NBA owners voted 27-2 yesterday to reopen their CBA with the players and "the next three-and-a-half months will determine if this decision results in a civilized duel or labor Armageddon," according to David Moore of the DALLAS MORNING NEWS. The CBA, which had three years remaining, now expires June 30. After the vote, NBA Commissioner David Stern "chose his words carefully, repeatedly refusing to say if the owners would impose a lockout if the two sides can't find common a ground before the contract expires." Stern: "We don't want to speculate." But he did talk of a "threshold of pain" that had been put upon the owners in the current deal and said "no fair-minded person" could say the system is working. Stern: "Rather than focus on specific exceptions, what we'd like to do is say to the players, 'let's agree on a fair split and work with us. Whatever we promise you will get paid, no less and no more.'" Moore: "This means that owners will seek a hard cap to replace the soft cap that now exists. ... The owners focus is to find a way to bring salaries, which are escalating at 14 to 15 percent, in line with the nine to 10 percent growth in league revenues." The NBA and NBPA are schedule to meet on or about April 1 (DALLAS MORNING NEWS, 3/24). Stern: "It's our view that we're close to a system that works, but we didn't quite hit it this last time" (THE DAILY). In Orlando, Tim Povtak speculates that the Heat and Lakers were the two dissenting votes (ORLANDO SENTINEL, 3/24). RESPONSE: NBPA Exec Dir Billy Hunter, in a statement: "It is unfortunate the owners have chosen to forfeit three years of guaranteed labor peace at a time when the industry is so obviously healthy. ... Nonetheless, we are prepared to negotiate with the understanding that every facet of the [CBA] is open for discussion" (WASHINGTON POST, 3/24). ADD IT UP: Speaking in a conference call, NBA Deputy Commissioner Russ Granik said players will receive about $995M, or 57.2%, of the league's projected $1.783B in basketball-related income (BRI) this season. That is $160M more than the percentage on which "the league's ceiling on player payroll, or salary cap, is calculated." The league is "obligated to pay" 48.04% of BRI, or $835M this season. The owners can re-open if the total exceeds 51.8%, or around $900M (Mark Asher, WASHINGTON POST, 3/24). Hunter "disputes some of the percentages tossed around by the league," saying his figures show 55% of BRI will go to player salaries. He also pointed to money the owners receive that is excluded from BRI -- naming rights, signage, team merchandising and a percentage of luxury suite revenue -- "in questioning any economic hardship the league claims." But he did call the idea of bringing salaries in line with revenues a "prudent approach" (DALLAS MORNING NEWS, 3/24). Granik said each team will average $23M per year for the next four years of the current TV deal and gave the example of the T-Wolves paying $21M per year to Kevin Garnett: "[E]ssentially you've given away all your network television revenue. Obviously you have other sources of income, but on a long term basis, that's not a healthy situation (N.Y. TIMES, 3/24). USA TODAY's David DuPree reports that during a work stoppage, NBC and Turner would "make rights fee payments for as long as a year. They'd get reduced payments" in the final year of the deal (USA TODAY, 3/25). DRAFT DODGERS? In N.Y., Mike Wise reports that with "no idea of how the current rookie salary scale will be affected, some of the nation's top college underclassmen might decide to remain in school" (N.Y. TIMES, 3/24). Stern: "I think you can speculate that if you're an undergraduate thinking about applying, you might have some second thoughts if you don't like uncertainty" (THE DAILY). REAX: In Philadelphia, Stephen Smith writes the vote "could lead to a lockout this summer." He adds that front- office officials from each NBA team were instructed not to discuss the labor matter publicly and threatened with an "automatic" $1M fine (PHILADELPHIA INQUIRER, 3/24). In N.Y., Stefan Fatsis calls the move "risky" for a league "that has never lost a game to a work stoppage" (WALL STREET JOURNAL, 3/24). In Milwaukee, D. Orlando Ledbetter takes an extensive look at the league's labor woes and writes the vote is the "first shot in what promises to be a titanic labor battle." Ledbetter adds said that Hunter "figures to be more formidable opponent" than former NBPA Exec Dir Simon Gourdine. Agent Charles Tucker: "They can't mess it up any worse than what Gourdine and his team did. That was a complete sellout" (MILWAUKEE JOURNAL SENTINEL, 3/24). In Seattle, Steve Kelly wrote under the header, "Image-Poor NBA Faces Ugly Offseason," and added that one "can't hide the fact the NBA is in trouble" (SEATTLE TIMES, 3/23). PLAYER AND COACHES REAX: Pistons Player Rep Jerome Williams: "Our major concern would be them putting a hard cap on players' salaries" (DETROIT FREE PRESS, 3/24). The Rockets' Eddie Johnson: "It's going to be bad because I don't think they realize how strong the union is now" (HOUSTON CHRONICLE, 3/24). Mavs GM/coach Don Nelson: "We've made plans for a busy off-season, but it looks like we'll have to trash them" (FT. WORTH STAR-TELEGRAM, 3/24). RAPTORS SALE UPDATE: The league's ownership committee recommended that the league approve the Raptors sale to Maple Leaf Gardens. A vote will take place by fax this week and approval "should take place without any problems" (TORONTO SUN, 3/24). But David Shoalts of the GLOBE & MAIL said the purchase will be delayed "at least another month" until owners meet April 21 in New York (GLOBE & MAIL, 3/24).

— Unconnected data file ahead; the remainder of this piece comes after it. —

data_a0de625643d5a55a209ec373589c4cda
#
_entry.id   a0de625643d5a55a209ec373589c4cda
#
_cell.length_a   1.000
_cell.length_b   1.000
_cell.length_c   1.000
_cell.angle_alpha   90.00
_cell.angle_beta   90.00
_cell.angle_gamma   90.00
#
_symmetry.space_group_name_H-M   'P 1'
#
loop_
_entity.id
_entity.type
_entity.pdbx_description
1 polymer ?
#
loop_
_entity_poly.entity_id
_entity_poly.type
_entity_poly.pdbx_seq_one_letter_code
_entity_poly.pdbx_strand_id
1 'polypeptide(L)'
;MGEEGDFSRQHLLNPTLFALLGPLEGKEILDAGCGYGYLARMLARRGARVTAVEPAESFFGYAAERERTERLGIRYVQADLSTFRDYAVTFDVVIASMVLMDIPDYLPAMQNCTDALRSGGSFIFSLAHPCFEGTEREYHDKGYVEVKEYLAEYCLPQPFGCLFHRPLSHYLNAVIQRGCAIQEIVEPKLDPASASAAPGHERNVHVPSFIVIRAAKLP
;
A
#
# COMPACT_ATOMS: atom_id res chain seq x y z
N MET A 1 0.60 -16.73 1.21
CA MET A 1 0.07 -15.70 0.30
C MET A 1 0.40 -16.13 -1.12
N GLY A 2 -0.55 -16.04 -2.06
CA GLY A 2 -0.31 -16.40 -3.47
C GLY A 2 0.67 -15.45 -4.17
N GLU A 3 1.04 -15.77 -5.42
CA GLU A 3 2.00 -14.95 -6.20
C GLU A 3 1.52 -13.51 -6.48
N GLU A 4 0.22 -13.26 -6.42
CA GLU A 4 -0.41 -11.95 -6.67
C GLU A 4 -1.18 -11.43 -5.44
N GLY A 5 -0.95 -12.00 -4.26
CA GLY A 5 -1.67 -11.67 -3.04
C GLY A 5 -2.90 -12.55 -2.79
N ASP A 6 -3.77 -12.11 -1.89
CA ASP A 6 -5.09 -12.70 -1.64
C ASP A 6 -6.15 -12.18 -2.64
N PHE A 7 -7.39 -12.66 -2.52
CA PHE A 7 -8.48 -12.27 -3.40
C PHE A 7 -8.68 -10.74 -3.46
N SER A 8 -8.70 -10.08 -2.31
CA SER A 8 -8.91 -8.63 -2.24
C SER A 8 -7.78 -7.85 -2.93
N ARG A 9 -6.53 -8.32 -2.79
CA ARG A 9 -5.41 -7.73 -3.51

NFL owners ratified an extension of the CBA through the year 2003, but after a "passionate speech" by Giants co- Owner Wellington Mara, "things were much closer than expected," according to Mike Freeman of the N.Y. TIMES. Although the final vote was 28-1, with Raiders Owner Al Davis abstaining, the situation "was much tighter -- and dramatic -- than was publicly made known." Mara is against a provision guaranteeing contracts for certain players in the new deal, and Freeman writes, "After what one owner described as an incredible speech by Mara, an unofficial poll was taken" and the measure was stuck at 22 votes, one short of the required 23 for passage. Freeman: "But after some rallying by supporters of the extension, the official vote was taken, and at that point a small number of owners changed their vote" (N.Y. TIMES, 3/24). Eagles Owner Jeffrey Lurie said that while "about" ten owners were against the guarantee provision, the majority decided that "labor peace and other aspects of the deal outweighed that one issue" (Phil Sheridan, PHILADELPHIA INQUIRER, 3/24). GET-TOUGH POLICY: In Milwaukee, Tom Silverstein writes that the league also took an "unprecedented measure to punish those who can't abide by society's rules" with a misconduct policy that gives the league power to suspend players who plead guilty to or are convicted of violent crimes. The policy has been in place since last August, but was not enforced league-wide. This policy is fully enacted July 1 and gives the commissioner oversight to determine punishment for repeat offenders. Tagliabue: "We want to deter the misconduct and one way to deter misconduct is to impose discipline" (MILWAUKEE JOURNAL SENTINEL, 3/24). The measure effects all NFL employees (Ron Borges, BOSTON GLOBE, 3/24). Among acts specifically mentioned in the new policy: hate crimes, domestic violence, use or threat of physical violence and illegal possession or distribution of weapons (Ira Miller, S.F. CHRONICLE, 3/24). USA TODAY's Larry Weissman writes the measure takes "bold steps against athletes convicted of violent crimes" (USA TODAY, 3/24). FROM TAGS TO RICHES? Owners also voted unanimously to give Tagliabue a five-year contract extension to 2005. Tagliabue has been in office since November '89 and had two years left on his contract that was reportedly worth about $2.5M per year. No salary figures were released by the league, but sources say it will double to "at least" $5M a year (Leonard Shapiro, WASHINGTON POST, 3/24). NOTEBOOK: Patriots Owner Robert Kraft was named Chair of the Finance Committee for a four-year term (BOSTON GLOBE, 3/24)....Tagliabue discussed a plan where the league and NFLPA would pledge money towards new stadium construction. He said the plan was in the initial stages and called it "a complicated subject" (ROCKY MOUNTAIN NEWS, 3/24).
The NHLPA is "concerned" about a growing trend among player agents to recruit 13-and 14-year-old players and "is monitoring the situation," according to Alan Adams of the TORONTO STAR, in a follow-up to his Sunday feature on hockey agents. The NHLPA's J.P. Barry: "It hasn't been brought up to the player reps (who meet in the summer), but we have been monitoring and watching the amount of recruitment." Barry added that the union "would impose age restrictions and sanctions against agents who broke the rules only if NHL players wanted it done" (TORONTO STAR, 3/24). NOTES: In Philadelphia, Rich Hoffman writes that an NHL owner "salivates over the playoffs. For some teams, the difference between losing money and breaking even is the playoffs. For other teams, the difference between breaking even and making a good buck is the playoffs." Hoffman adds that the Flyers "probably" earn $1.5M per home playoff game (PHILADELPHIA DAILY NEWS, 3/24)....Hawks Owner Bill Wirtz, on the league stopping play during the Olympics: "I was raised that you think of season-reservation holders first, second and third. ... I believe in never demeaning the regular season" (CHICAGO TRIBUNE, 3/22).